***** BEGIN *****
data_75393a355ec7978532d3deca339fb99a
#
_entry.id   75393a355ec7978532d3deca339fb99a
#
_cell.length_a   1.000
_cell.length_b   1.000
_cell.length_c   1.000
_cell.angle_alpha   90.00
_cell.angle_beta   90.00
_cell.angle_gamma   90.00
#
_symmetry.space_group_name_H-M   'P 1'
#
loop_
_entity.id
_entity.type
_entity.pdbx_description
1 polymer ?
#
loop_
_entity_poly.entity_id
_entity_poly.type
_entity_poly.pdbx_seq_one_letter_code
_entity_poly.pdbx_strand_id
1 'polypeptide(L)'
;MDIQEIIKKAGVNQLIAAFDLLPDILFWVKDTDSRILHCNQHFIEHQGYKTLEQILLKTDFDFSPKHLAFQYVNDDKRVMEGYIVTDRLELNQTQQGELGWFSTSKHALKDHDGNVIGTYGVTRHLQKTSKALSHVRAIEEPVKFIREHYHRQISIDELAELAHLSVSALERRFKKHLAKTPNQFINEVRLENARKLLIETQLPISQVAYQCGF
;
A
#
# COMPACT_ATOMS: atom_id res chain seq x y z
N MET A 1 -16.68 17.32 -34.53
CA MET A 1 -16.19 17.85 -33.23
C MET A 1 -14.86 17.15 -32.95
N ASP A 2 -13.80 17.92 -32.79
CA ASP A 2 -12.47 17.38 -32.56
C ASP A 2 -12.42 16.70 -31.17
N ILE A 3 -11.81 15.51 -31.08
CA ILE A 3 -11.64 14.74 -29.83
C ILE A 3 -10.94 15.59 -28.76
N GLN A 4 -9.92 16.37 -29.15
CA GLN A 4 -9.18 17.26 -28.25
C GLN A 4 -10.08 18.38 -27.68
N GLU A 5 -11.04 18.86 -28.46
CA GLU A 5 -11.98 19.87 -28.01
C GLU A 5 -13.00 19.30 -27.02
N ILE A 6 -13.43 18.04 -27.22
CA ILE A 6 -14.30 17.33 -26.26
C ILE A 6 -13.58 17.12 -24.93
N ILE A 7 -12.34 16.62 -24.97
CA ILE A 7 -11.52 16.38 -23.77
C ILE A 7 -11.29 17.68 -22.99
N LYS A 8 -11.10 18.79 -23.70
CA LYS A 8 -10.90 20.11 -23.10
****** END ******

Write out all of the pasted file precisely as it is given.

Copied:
data_75393a355ec7978532d3deca339fb99a
#
_entry.id   75393a355ec7978532d3deca339fb99a
#
_cell.length_a   1.000
_cell.length_b   1.000
_cell.length_c   1.000
_cell.angle_alpha   90.00
_cell.angle_beta   90.00
_cell.angle_gamma   90.00
#
_symmetry.space_group_name_H-M   'P 1'
#
loop_
_entity.id
_entity.type
_entity.pdbx_description
1 polymer ?
#
loop_
_entity_poly.entity_id
_entity_poly.type
_entity_poly.pdbx_seq_one_letter_code
_entity_poly.pdbx_strand_id
1 'polypeptide(L)'
;MDIQEIIKKAGVNQLIAAFDLLPDILFWVKDTDSRILHCNQHFIEHQGYKTLEQILLKTDFDFSPKHLAFQYVNDDKRVMEGYIVTDRLELNQTQQGELGWFSTSKHALKDHDGNVIGTYGVTRHLQKTSKALSHVRAIEEPVKFIREHYHRQISIDELAELAHLSVSALERRFKKHLAKTPNQFINEVRLENARKLLIETQLPISQVAYQCGF
;
A
#
# COMPACT_ATOMS: atom_id res chain seq x y z
N MET A 1 -16.68 17.32 -34.53
CA MET A 1 -16.19 17.85 -33.23
C MET A 1 -14.86 17.15 -32.95
N ASP A 2 -13.80 17.92 -32.79
CA ASP A 2 -12.47 17.38 -32.56
C ASP A 2 -12.42 16.70 -31.17
N ILE A 3 -11.81 15.51 -31.08
CA ILE A 3 -11.64 14.74 -29.83
C ILE A 3 -10.94 15.59 -28.76
N GLN A 4 -9.92 16.37 -29.15
CA GLN A 4 -9.18 17.26 -28.25
C GLN A 4 -10.08 18.38 -27.68
N GLU A 5 -11.04 18.86 -28.46
CA GLU A 5 -11.98 19.87 -28.01
C GLU A 5 -13.00 19.30 -27.02
N ILE A 6 -13.43 18.04 -27.22
CA ILE A 6 -14.30 17.33 -26.26
C ILE A 6 -13.58 17.12 -24.93
N ILE A 7 -12.34 16.62 -24.97
CA ILE A 7 -11.52 16.38 -23.77
C ILE A 7 -11.29 17.68 -22.99
N LYS A 8 -11.10 18.79 -23.70
CA LYS A 8 -10.90 20.11 -23.10